Warehouse H was constructed following the repeal of prohibition in 1933. Albert Bacon Blanton chose to build the warehouse out of metal, mostly due to the reduced construction time. However, after some time maturing bourbon in the newly constructed warehouse, Blanton realised that the whiskey was imbued with a different quality than his other bourbons.

Kentucky experiences a varied climate throughout the year.

The thin metal walls allowed the warehouse to emulate the temperature outside. The fluctuation in temperature during Kentucky’s four seasons allowed the whiskey to mature much faster, with the hot summers and cold winters being felt through the thin metal walls of the warehouse. This created a complex and layered spirit that had steadier interaction with the oak inside the barrel. This change was noticed by Blanton, and today the expression is matured exclusively in Warehouse H. 

The rick (or floor) on which the barrels are stored can also make a difference in how the bourbon matures. If a barrel is stored on the bottom rick of the warehouse then it will be subject to more subtle temperatures than those stored in the middle or at the top of the warehouse. As such, the bottom-floor bourbon will age slightly slower and become a gentle and sweet bourbon. 

Barrels stored in the middle of the warehouse experience consistent temperature changes resulting in a mellow and complex bourbon. And, on the top floor of the warehouse, the barrel will be subjected to the highest fluctuation in temperature, resulting in rapid aging and lots of oak influence from the barrel. 

The Bottles 

Blanton’s Bourbon is bottled in an almost spherical bottle and adorned in a label that tells you everything you could wish to know about the whisky inside. The information on the label comprises:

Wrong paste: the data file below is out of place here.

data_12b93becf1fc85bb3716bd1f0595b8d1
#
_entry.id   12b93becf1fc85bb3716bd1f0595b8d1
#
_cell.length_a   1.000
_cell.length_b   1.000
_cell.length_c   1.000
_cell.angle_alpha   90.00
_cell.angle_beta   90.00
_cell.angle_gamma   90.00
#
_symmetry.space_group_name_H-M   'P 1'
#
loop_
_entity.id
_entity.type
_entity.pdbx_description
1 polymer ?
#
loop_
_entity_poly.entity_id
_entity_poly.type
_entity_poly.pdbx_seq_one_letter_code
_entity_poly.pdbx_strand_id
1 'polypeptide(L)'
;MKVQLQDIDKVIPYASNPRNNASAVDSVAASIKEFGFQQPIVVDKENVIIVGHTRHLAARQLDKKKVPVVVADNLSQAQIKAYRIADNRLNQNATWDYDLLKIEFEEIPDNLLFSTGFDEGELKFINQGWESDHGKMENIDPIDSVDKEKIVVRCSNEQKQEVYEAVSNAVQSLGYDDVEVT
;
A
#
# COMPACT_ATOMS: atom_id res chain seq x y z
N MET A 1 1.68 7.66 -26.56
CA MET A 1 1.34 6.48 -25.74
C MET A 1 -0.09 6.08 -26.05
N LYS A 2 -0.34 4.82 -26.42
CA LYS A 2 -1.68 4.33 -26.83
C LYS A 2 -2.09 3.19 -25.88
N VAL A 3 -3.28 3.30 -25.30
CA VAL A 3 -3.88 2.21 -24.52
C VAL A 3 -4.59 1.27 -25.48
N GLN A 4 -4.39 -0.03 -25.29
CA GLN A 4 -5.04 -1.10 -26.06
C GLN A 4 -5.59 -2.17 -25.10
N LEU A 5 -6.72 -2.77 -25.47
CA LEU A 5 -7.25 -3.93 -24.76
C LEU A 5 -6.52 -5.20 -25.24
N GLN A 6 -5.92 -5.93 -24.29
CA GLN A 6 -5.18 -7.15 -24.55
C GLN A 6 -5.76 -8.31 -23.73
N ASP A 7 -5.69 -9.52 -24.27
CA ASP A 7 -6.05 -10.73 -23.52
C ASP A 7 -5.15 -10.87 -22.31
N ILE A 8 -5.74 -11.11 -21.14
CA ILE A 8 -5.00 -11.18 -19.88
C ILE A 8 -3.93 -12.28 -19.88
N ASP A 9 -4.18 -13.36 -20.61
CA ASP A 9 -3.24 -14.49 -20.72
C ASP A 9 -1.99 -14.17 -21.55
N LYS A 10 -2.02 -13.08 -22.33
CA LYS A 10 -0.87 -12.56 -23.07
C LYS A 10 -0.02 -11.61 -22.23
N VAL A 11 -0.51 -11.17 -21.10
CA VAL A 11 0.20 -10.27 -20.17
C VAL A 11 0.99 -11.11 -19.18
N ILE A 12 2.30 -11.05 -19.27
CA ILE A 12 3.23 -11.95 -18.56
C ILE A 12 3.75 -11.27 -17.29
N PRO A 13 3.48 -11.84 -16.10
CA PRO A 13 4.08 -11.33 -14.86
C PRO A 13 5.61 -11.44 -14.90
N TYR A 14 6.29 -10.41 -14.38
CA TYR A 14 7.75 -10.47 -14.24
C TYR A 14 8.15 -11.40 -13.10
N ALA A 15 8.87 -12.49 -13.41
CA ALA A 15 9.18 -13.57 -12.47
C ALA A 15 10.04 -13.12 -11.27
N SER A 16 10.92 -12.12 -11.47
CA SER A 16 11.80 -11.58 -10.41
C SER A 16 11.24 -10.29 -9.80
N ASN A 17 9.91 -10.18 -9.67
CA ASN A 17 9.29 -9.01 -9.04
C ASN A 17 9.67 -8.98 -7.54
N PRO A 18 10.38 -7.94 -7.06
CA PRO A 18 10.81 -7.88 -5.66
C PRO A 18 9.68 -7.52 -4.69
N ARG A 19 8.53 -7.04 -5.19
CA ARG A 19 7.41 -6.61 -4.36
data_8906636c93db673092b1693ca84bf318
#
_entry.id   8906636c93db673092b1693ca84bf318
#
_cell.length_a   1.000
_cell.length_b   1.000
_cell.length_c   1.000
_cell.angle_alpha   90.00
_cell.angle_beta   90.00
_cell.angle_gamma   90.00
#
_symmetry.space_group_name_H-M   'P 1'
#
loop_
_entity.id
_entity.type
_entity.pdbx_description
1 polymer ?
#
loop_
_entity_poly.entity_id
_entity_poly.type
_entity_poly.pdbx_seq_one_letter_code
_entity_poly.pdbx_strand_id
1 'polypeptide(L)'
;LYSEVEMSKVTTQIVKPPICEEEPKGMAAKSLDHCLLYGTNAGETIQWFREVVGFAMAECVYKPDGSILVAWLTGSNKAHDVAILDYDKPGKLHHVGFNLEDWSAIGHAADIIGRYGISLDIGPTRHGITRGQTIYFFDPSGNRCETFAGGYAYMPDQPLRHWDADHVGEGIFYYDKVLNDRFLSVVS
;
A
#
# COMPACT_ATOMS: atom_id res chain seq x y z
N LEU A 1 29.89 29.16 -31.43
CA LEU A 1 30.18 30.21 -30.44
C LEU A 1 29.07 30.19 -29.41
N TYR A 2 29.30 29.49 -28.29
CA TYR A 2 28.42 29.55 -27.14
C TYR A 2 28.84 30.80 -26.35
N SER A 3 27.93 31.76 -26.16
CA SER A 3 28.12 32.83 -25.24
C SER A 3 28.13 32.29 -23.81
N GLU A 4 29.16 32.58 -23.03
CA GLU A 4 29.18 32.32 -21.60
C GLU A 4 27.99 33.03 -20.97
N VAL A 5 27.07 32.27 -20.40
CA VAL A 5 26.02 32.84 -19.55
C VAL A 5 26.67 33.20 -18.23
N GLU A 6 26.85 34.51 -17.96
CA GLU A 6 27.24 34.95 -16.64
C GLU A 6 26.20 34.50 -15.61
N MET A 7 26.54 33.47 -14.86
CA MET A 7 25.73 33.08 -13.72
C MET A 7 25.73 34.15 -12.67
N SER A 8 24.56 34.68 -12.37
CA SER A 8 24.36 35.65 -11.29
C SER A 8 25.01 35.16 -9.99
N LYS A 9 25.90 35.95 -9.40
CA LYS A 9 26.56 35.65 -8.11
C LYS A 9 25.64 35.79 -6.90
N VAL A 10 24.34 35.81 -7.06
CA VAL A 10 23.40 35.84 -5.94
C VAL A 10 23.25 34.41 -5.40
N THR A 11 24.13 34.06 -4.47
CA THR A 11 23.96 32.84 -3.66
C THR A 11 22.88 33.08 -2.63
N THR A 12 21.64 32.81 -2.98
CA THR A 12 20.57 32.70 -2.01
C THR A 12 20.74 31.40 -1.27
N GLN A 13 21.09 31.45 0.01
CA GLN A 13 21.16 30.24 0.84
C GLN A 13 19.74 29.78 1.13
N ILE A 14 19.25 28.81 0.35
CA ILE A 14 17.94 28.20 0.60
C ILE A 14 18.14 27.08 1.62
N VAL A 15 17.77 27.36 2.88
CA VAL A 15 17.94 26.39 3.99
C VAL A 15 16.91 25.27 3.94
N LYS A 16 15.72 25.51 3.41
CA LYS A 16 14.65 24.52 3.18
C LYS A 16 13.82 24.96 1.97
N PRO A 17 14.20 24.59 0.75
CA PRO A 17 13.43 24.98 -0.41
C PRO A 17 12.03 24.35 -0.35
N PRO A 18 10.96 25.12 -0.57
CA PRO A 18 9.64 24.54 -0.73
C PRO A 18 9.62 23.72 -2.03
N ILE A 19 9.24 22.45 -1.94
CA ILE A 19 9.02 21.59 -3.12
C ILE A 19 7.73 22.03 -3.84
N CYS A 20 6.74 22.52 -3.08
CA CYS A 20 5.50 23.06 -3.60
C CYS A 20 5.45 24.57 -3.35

• The ‘dumping’ date – when it was bottled 
  • The barrel number 
  • The warehouse
  • The rick number 
  • The alcoholic proof/ABV 

The stoppers on the Blanton’s bottles are always one of eight designs, all depicting a horse and jockey. These stoppers pay tribute to Kentucky’s famous horse-racing industry, with the racing and bourbon industries being two major contributors to the state’s culture and economy. 

Each stopper depicts a horse and jockey in a different position during a race. They are also stamped with letters which, when all collected and placed in order, spell out ‘Blanton’s’. 

Blanton’s Core Range 

The Blanton’s brand has four distinct core range bottles available in the US and worldwide. 

Blanton’s Original Single Barrel 

Image via Whisky Auctioneer.

 

The original single barrel expression from Blanton’s is based on the barrels that Albert Bacon Blanton would select for visiting VIPs to sample. They are taken from the middle of the warehouse – well-balanced and complex spirits that appeal to a variety of palates.

Blanton’s Straight From The Barrel

Image via Whisky Auctioneer.

This expression of Blanton’s is bottled at cask proof, and is aimed at connoisseurs of cask strength whiskey. The high ABV elevates the flavours in the bourbon and is best enjoyed neat or with a splash of water.  

Blanton’s Gold Edition 

Image via Whisky Auctioneer.

Blanton’s Gold Edition is a very complex bourbon with spicy rye notes with sweet honey and tobacco. It is a balanced expression that suits a variety of palates and is bottled at 51.5%. 

Blanton’s Special Reserve 

Blanton's Bourbon Special Reserve
Image via Whisky Auctioneer.

Blanton’s Special Reserve is distributed exclusively in selected international markets and is not available in the US. The distillery bottles the whisky at 80 proof, so it is perfect for bourbon beginners. It can also be used in bourbon cocktails. 

Buy Blanton’s Bourbon 

The most expensive bottle of Blanton’s bourbon ever sold at auction is the Blanton’s 1986 Frankfort Bicentennial Bourbon, selling in December 2022 for $6,500. The whiskey was bottled in 1986, two years after the creation of the brand, to celebrate the bicentenary of Frankfort, Kentucky. This is the earliest special release of Blanton’s on record. Standard Blanton’s Bourbon bottlings can range from around $50-$150 per bottle and are available through whiskey retailers and online auctions. 

 

Beth Squires

Beth joined Mark Littler Ltd full-time in October 2020 following the completion of her university degree. Since then she has gained wide-ranging knowledge of all things whisk(e)y, and has written extensively for both company and external publications. Beth is passionate about industry innovation, marketing, and sustainability. With a particular affinity for independently bottled rare scotch, Beth is also a whisky bottle investment specialist.